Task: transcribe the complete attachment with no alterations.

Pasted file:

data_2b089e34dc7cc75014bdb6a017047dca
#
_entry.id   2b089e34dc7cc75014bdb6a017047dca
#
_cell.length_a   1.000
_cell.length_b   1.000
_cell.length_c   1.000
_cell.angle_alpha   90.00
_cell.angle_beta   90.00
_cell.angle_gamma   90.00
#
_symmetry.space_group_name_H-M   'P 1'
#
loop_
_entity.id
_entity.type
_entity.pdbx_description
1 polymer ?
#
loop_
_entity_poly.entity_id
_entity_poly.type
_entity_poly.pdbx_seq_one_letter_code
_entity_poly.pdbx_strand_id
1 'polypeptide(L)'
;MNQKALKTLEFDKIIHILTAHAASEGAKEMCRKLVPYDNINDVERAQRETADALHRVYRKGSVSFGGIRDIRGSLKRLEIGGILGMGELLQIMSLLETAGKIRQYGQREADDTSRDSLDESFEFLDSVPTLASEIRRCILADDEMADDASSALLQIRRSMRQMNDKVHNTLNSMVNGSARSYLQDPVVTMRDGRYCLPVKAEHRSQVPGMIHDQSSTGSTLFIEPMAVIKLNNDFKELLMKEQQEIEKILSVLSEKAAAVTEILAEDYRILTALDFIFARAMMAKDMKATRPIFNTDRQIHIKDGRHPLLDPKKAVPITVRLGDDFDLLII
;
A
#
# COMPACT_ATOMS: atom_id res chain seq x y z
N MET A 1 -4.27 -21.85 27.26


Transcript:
data_2b089e34dc7cc75014bdb6a017047dca
#
_entry.id   2b089e34dc7cc75014bdb6a017047dca
#
_cell.length_a   1.000
_cell.length_b   1.000
_cell.length_c   1.000
_cell.angle_alpha   90.00
_cell.angle_beta   90.00
_cell.angle_gamma   90.00
#
_symmetry.space_group_name_H-M   'P 1'
#
loop_
_entity.id
_entity.type
_entity.pdbx_description
1 polymer ?
#
loop_
_entity_poly.entity_id
_entity_poly.type
_entity_poly.pdbx_seq_one_letter_code
_entity_poly.pdbx_strand_id
1 'polypeptide(L)'
;MNQKALKTLEFDKIIHILTAHAASEGAKEMCRKLVPYDNINDVERAQRETADALHRVYRKGSVSFGGIRDIRGSLKRLEIGGILGMGELLQIMSLLETAGKIRQYGQREADDTSRDSLDESFEFLDSVPTLASEIRRCILADDEMADDASSALLQIRRSMRQMNDKVHNTLNSMVNGSARSYLQDPVVTMRDGRYCLPVKAEHRSQVPGMIHDQSSTGSTLFIEPMAVIKLNNDFKELLMKEQQEIEKILSVLSEKAAAVTEILAEDYRILTALDFIFARAMMAKDMKATRPIFNTDRQIHIKDGRHPLLDPKKAVPITVRLGDDFDLLII
;
A
#
# COMPACT_ATOMS: atom_id res chain seq x y z
N MET A 1 -4.27 -21.85 27.26